• IA thumbnailInternational affairs

    From terrorism to ‘radicalization’ to ‘extremism’: counterterrorism imperative or loss of focus?

    This article argues that there has been an increasing convergence of the discourses of terrorism, radicalization and, more lately, extremism in the UK and that this has caused counterterrorism to lose its focus. This is particularly evident in the counterterrorism emphasis on non-violent but extremist ideology that is said to be ‘conducive’ to terrorism. Yet, terrorism is ineluctably about violence or the threat of violence; hence, if a non-violent ideology is in and of itself culpable for terrorism in some way then it ceases to be non-violent. The article argues that there should be a clearer distinction made between (non-violent) extremism of thought and extremism of method because it is surely violence and the threat of violence (integral to terrorism) that should be the focus of counterterrorism. The concern is that counterterrorism has gone beyond its remit of countering terrorism and has ventured into the broader realm of tackling ideological threats to the state.
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    Anthony Richards

  • IA thumbnailInternational affairs

    Review article: Troublemakers: Laura Poitras and the problem of dissent

    This review article considers three works by the distinguished documentary filmmaker Laura Poitras: My country, my country (2006); The oath (2010); and the recently released Citizenfour (2014), focusing on the whistle-blower Edward Snowden. Poitras describes these works as a trilogy about American power after 9/11, but they are also about disobedience and resistance, or the problem of dissent. The article argues for the significance (and the virtue) of Poitras’s project, as film maker and troublemaker, and for the necessity of what Solzhenitsyn calls civil valour. You can listen to Alex Danchev discussing his review article in IA's March podcast here http://cht.hm/1N5JeoK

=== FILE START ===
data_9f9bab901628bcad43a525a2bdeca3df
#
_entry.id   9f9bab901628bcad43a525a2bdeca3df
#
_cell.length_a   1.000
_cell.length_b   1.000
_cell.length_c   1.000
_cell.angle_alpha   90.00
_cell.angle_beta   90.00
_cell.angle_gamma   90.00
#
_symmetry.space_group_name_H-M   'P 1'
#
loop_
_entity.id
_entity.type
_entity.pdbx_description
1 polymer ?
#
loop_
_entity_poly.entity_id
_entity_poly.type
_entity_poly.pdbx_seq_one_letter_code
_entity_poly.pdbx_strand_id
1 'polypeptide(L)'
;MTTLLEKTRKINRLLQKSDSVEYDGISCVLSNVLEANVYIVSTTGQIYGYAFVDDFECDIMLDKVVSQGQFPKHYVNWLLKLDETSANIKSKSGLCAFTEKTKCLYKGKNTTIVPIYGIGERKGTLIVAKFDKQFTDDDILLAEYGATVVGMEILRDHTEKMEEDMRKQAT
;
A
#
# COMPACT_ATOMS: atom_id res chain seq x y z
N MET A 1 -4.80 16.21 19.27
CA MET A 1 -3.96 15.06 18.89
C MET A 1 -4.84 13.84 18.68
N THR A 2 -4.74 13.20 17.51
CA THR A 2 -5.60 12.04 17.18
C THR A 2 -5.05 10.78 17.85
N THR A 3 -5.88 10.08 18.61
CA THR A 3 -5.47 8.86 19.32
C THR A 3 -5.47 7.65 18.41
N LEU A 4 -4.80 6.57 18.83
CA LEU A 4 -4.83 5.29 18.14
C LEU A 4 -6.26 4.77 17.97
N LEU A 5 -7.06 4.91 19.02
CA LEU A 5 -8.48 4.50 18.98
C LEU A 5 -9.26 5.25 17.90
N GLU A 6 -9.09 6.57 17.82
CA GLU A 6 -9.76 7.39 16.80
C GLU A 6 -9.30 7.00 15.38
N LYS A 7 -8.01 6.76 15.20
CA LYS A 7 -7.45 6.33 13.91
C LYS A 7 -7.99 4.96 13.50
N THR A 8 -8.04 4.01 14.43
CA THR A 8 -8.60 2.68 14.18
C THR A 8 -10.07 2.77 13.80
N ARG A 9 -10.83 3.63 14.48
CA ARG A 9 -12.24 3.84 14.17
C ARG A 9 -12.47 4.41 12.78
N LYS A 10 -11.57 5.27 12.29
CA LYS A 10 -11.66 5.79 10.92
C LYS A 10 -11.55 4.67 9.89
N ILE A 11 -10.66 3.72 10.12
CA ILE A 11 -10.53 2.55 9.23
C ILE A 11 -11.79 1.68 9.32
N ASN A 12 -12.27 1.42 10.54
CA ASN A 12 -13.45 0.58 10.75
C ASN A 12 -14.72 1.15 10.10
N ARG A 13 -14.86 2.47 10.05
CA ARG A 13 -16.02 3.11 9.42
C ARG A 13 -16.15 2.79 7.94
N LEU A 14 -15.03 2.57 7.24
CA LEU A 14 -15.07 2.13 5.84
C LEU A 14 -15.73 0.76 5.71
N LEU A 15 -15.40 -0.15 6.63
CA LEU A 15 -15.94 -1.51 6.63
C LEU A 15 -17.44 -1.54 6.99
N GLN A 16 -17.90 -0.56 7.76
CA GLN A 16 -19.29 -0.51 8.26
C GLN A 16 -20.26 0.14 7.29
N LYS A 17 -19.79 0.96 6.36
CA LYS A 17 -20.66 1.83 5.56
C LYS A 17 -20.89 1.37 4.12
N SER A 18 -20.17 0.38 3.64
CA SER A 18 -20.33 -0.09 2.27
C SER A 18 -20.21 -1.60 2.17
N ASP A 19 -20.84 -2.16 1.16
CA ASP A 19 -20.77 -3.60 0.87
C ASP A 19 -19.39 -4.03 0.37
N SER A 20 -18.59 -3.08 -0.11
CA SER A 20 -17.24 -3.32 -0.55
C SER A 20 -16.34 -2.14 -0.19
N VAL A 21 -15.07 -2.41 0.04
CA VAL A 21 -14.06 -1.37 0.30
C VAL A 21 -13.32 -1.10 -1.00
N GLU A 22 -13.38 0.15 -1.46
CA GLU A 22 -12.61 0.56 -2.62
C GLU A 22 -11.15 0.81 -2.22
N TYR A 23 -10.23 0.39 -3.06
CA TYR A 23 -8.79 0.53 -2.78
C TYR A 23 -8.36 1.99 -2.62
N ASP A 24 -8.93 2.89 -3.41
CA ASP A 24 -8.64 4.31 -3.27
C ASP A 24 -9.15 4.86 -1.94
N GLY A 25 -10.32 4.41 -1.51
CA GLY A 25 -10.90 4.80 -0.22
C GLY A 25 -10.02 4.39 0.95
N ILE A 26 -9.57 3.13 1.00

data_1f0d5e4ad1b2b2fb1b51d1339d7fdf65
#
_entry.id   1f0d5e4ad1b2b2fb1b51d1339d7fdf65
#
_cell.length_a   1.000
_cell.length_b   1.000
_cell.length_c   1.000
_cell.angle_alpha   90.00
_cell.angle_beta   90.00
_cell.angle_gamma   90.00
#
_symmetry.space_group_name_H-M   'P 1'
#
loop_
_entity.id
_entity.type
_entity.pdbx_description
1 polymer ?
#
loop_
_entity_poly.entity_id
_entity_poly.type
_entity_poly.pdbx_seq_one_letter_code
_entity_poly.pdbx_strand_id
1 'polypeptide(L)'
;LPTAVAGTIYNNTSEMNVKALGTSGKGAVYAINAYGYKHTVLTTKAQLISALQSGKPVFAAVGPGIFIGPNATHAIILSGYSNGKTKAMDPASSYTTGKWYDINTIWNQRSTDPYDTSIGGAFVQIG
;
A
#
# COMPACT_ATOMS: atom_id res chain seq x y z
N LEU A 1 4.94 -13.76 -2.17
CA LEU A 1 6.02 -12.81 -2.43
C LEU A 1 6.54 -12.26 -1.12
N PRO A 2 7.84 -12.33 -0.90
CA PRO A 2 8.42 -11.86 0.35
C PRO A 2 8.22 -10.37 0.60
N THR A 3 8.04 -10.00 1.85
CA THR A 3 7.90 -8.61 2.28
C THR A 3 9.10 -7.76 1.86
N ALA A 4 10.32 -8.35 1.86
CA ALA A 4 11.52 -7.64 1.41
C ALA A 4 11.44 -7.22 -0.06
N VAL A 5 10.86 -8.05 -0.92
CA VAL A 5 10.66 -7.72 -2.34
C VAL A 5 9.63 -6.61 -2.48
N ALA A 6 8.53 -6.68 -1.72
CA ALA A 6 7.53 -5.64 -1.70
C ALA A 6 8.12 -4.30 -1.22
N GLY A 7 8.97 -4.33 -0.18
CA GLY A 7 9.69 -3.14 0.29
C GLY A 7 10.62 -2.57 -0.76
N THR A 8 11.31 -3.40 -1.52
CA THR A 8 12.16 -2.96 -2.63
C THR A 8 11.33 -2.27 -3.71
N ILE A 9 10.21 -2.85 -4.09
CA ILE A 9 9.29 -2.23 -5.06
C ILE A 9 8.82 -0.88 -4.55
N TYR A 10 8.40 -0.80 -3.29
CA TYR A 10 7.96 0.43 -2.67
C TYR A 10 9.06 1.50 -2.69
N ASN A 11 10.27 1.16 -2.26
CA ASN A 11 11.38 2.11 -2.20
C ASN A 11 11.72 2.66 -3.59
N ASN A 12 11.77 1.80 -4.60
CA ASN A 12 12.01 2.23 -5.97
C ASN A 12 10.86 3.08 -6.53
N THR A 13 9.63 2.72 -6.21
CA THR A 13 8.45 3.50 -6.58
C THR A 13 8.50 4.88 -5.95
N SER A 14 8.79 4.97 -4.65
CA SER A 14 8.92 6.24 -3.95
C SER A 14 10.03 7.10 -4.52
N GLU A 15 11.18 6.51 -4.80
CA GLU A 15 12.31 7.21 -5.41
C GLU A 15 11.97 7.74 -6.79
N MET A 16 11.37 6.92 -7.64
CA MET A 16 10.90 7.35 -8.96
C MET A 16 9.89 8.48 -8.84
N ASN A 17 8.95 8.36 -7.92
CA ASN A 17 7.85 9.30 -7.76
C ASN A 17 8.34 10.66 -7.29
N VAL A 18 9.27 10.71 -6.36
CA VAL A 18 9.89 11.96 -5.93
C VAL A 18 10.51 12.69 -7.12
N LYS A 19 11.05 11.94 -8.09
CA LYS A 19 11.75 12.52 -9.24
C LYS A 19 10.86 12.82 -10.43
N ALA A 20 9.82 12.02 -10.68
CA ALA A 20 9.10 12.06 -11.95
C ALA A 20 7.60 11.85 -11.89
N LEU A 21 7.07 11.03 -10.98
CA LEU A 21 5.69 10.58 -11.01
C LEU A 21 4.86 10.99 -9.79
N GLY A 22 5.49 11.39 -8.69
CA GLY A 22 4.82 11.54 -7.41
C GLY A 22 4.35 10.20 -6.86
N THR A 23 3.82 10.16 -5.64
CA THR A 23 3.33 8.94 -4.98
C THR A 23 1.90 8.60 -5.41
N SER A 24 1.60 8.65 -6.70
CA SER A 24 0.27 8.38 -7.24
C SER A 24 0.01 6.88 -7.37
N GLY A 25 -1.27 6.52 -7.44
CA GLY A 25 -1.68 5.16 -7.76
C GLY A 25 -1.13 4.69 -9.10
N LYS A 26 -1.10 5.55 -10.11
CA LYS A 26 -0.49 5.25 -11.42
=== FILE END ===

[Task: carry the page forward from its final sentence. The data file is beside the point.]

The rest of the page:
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    Alex Danchev

  • IA thumbnailInternational affairs

    Review article: The 100 billion dollar brain: central intelligence machinery in the UK and the US

    The ‘Five Eyes’ alliance, led by the United States, spends close to 100 billion dollars a year on intelligence. This review article argues that western countries are distinguished by their sophisticated approach to the making of intelligence-led national security policy. Political leaders and policy-makers who access this sensitive material are often involved in elaborate systems that constitute part of the core executive and which seek to task and improve the intelligence leviathan. Western intelligence therefore has a ‘central brain’ that devotes considerable energy to both analysis and management. By contrast, in the majority of other states around the world, the orientation of intelligence has often been inward facing, with a high priority given to regime security. Some would suggest that intelligence has been an important component of western power projection, while others would argue that this process has been over-expensive and has under-delivered, not least in the last decade. Either way, the debates about development of the central intelligence machinery that supports western security policies are of the first importance and fortunately this discussion has been advanced by the appearance of several valuable new studies: these are discussed in this review article.
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    Richard J. Aldrich

  • UN general assemblyInternational affairs

    A chronic protection problem: the DPRK and the Responsibility to Protect